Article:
Presentation is loading. Please wait.

Presentation is loading. Please wait.

1 Some Current Thinking on Hash Functions Within NIST John Kelsey, NIST, June 2005.

Similar presentations

Presentation on theme: "1 Some Current Thinking on Hash Functions Within NIST John Kelsey, NIST, June 2005."— Presentation transcript:

1 1 Some Current Thinking on Hash Functions Within NIST John Kelsey, NIST, June 2005

2 2 Overview ● How We Got Here ● Impact of Recent Attacks ● Short-Term Reactions ● Long-Term: New Algorithms?] ● The Workshop (Oct 31-Nov 1, 2005)

3 3 How We Got Here: Recent Attacks ● Crypto 2004 – Wang rump session talk (aka mass die-off of hash functions) – Joux, Biham/Chen analyses of SHA0/1 – Joux multicollision result ● In 2005 (so far): – Wang announced break of SHA1 – Many clever applications of MD5 collisions – 2 nd preimage attacks – Full details of MD4/MD5/RIPEMD attacks published

4 4 Impact of Attacks ● MD5 Attack: – Attack is practical, and MD5 still widely used – Huge need to quickly migrate to something stronger! – But NIST never had recommended MD5.... ● SHA1 Attack: – Attack not (yet) very practical (about 2 69 ) – Need to migrate to something stronger, but not urgent. – SHA1's life was almost over anyway.... –...but NIST got burned!

5 5 Impact of Attacks(2) ● Damgard-Merkle Construction attacks – Joux multicollisions – 2 nd preimages – More to come.... ● Impact: – When can we trust n-bit iterated hash with attacker who can do 2 n/2 work? – HMAC unaffected – How much do we really know about our hash constructions?

6 6 Impact of Attacks: Summary ● Urgent need to migrate from MD5 ● Less urgent need to migrate from SHA1 ● SHA1 result may undermine confidence in SHA256 – Same organization designed it (NSA) – Same organization standardized on it (NIST) – Similar enough design to raise concerns ●...but is public crypto community doing any better? – How well do we understand hash functions?

7 7 How to React to Attacks? ● Short-Term: – Migration to SHA256 and truncated SHA256 – A few special-purpose workarounds – Evaluate SHA256/512 for security ● Long-Term: – Existing alternatives to SHA family? – Developing new algorithms?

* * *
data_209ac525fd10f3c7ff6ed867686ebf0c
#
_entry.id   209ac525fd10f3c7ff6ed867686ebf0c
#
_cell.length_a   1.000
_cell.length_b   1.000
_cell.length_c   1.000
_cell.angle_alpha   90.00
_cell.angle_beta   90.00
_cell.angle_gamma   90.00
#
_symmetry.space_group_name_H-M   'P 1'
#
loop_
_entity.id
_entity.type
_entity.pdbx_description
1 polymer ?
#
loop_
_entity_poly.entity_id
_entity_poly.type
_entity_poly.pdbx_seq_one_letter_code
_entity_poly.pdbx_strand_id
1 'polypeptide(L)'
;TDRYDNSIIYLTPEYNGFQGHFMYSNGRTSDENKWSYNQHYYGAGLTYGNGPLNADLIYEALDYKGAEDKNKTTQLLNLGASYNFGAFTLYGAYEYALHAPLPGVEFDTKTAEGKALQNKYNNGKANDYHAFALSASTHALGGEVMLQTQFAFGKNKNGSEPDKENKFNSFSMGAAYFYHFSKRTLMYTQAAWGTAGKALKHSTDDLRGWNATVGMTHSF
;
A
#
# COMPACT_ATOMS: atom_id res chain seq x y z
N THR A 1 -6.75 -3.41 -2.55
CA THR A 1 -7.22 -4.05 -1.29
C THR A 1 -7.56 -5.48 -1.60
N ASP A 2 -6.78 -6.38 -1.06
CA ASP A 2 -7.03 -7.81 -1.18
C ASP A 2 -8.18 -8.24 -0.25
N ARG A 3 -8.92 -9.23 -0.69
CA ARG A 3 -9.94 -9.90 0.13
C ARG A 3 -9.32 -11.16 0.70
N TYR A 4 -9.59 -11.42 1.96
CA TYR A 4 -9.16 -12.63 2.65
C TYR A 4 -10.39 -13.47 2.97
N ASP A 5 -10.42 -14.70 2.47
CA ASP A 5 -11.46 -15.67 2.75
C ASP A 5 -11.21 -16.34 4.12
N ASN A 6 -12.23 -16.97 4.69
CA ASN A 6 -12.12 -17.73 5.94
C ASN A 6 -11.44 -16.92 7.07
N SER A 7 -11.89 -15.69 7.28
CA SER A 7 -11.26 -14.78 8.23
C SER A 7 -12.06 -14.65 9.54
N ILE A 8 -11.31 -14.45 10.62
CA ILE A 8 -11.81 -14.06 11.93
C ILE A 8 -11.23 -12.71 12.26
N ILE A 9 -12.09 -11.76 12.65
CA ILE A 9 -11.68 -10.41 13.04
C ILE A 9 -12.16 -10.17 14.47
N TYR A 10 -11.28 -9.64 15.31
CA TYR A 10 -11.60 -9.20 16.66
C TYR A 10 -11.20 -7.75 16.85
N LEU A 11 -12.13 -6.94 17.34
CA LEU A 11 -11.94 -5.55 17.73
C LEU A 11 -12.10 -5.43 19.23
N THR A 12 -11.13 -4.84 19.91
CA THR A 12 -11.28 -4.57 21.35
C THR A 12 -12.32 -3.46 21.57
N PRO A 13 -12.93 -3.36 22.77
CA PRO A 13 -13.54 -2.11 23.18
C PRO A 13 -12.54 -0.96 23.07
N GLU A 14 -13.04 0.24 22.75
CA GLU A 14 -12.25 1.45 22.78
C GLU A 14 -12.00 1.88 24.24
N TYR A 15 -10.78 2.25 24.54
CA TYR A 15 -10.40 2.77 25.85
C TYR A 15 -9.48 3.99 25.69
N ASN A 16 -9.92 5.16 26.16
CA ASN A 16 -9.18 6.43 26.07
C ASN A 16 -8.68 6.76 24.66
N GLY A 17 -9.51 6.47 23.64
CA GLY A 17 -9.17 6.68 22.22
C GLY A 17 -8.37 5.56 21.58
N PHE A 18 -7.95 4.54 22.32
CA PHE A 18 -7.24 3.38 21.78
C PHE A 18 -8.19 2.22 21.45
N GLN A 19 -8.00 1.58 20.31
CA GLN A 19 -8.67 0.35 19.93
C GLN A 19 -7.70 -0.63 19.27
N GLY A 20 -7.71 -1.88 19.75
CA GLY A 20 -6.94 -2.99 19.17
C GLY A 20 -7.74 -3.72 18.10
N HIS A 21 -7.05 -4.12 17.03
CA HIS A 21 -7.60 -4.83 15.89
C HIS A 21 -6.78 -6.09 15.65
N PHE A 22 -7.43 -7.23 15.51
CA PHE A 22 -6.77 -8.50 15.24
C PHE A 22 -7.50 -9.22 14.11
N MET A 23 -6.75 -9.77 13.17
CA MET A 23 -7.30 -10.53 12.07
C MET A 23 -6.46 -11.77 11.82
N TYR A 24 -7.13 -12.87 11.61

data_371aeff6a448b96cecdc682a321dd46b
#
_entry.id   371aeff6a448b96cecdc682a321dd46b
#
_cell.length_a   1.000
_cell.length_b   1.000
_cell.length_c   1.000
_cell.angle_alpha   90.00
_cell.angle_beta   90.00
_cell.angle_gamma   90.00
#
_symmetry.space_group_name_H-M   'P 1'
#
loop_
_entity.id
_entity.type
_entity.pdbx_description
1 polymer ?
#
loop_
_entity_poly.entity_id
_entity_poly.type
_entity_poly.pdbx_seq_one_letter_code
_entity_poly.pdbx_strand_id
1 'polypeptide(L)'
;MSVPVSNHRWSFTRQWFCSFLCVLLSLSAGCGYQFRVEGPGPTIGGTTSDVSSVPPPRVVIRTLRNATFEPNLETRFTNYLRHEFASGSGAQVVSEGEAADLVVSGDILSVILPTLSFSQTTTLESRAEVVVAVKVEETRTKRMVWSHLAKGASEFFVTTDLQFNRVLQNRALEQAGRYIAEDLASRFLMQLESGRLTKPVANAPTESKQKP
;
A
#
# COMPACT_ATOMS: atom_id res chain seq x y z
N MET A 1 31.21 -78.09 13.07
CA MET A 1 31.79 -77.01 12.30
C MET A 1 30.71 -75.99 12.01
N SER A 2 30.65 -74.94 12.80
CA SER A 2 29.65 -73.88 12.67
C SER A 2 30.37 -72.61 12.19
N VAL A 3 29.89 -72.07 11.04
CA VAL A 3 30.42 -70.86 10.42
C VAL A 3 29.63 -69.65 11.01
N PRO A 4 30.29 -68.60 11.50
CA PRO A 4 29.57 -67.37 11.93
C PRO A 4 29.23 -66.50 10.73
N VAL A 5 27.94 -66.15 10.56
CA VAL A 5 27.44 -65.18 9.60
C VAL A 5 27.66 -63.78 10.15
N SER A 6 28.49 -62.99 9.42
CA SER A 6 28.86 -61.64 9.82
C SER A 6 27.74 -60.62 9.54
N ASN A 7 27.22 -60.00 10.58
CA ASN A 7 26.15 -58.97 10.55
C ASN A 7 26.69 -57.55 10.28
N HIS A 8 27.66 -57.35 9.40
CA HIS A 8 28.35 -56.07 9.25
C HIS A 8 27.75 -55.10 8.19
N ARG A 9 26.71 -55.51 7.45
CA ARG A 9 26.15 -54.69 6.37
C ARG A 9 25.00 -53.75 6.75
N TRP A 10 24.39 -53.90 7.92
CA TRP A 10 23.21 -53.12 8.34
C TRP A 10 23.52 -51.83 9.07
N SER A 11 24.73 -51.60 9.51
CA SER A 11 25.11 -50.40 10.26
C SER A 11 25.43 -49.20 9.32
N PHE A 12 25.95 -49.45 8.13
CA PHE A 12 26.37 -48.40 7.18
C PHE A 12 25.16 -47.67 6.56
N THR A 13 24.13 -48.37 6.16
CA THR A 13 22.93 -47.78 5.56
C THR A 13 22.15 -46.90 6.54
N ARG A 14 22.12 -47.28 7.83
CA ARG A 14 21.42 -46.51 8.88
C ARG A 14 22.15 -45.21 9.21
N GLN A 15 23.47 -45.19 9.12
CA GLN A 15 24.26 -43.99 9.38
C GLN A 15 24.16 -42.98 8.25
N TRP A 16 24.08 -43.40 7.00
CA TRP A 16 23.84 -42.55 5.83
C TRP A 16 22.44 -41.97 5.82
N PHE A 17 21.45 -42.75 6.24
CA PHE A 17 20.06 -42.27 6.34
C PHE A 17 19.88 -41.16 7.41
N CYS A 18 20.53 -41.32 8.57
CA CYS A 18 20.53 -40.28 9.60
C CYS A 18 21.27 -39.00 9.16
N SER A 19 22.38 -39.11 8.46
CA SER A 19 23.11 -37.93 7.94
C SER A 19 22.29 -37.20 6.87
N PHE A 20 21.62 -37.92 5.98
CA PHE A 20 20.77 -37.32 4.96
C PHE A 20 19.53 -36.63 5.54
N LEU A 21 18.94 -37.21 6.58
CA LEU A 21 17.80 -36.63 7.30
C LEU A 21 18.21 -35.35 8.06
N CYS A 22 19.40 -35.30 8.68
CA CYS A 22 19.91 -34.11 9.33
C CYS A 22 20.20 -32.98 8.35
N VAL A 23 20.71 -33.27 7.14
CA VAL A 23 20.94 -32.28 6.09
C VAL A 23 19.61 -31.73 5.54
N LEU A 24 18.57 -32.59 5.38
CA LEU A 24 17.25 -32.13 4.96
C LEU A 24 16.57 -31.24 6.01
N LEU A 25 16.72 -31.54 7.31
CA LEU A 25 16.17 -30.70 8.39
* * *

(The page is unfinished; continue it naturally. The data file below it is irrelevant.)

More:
8 8 Short-Term Reaction: Migration and Workarounds ● Migration to SHA256 – Urgent need for cryptanalysis before mass migration – Truncated SHA256 (SHA-x): Drop in replacement for SHA1 and maybe MD5 ● Change certificate signing and other protocols to minimize impact of collisions on applications. ● Problems: – SHA256 confidence? – Hard to migrate twice. – MD5 and SHA1 apps in very different situations.

9 9 Long-Term Reaction: New Algorithms? ● SHA256/512 already in protocols and products – Won't be withdrawn unless a real attack appears – Do we need another algorithm? ● Few existing choices with required parameters – {256, 384, 512} bit output for {128, 192, 256} bit collision resistance ● A few possibilities: – Whirlpool (256/384/512) – GOST hash (256) – Existing generic block cipher constructions w/ AES

10 10 New Algorithms: Requirements We Know About ● Drop-in Replacement for SHA family ● Output size = {224,256,384,512} – (Truncation OK) – n-bit output must correspond to n/2-bit collision (Needed for DSA, ECDSA) ● Usable in other common hash places – Pseudorandom Bit Generation – Key Derivation ● Public, unpatented, full disclosure of analysis and design process

11 11 New Algorithms: Requirements/Ideas to Discuss ● Possible security requirements – Block multicollisions and 2 nd preimage attacks? – Fixing the length-extension property? ● What should be the performance requirements? – Parallelizeability? – 8/32/64 bit architectures? – Side channels? (S-boxes, multiplies, etc.) ● Should we have multiple standards? – Block cipher construction from AES? – Special purpose provable hash functions?

12 12 Big Questions about New Algorithms ● Where will they come from? – NSA (like SHA family)? – Existing/published designs? – Other standards? ● Should there be an AES-like contest? – Not clear we can do this within our budget/manpower constraints! – Is hash function design/analysis mature enough field to do this? – Nailing down requirements up front

13 13 The Workshop: Oct 31-Nov 1 This is where we'll discuss all these issues and try to get some consensus! ● Assess SHA1 and SHA256/512 strength ● Discuss short-term workarounds ● Long-term strategy – Use SHA256/512? – Use existing alternative? – Contest/process for designing new hash? – Requirements on new hash?

Download ppt "1 Some Current Thinking on Hash Functions Within NIST John Kelsey, NIST, June 2005."

Similar presentations

Ads by Google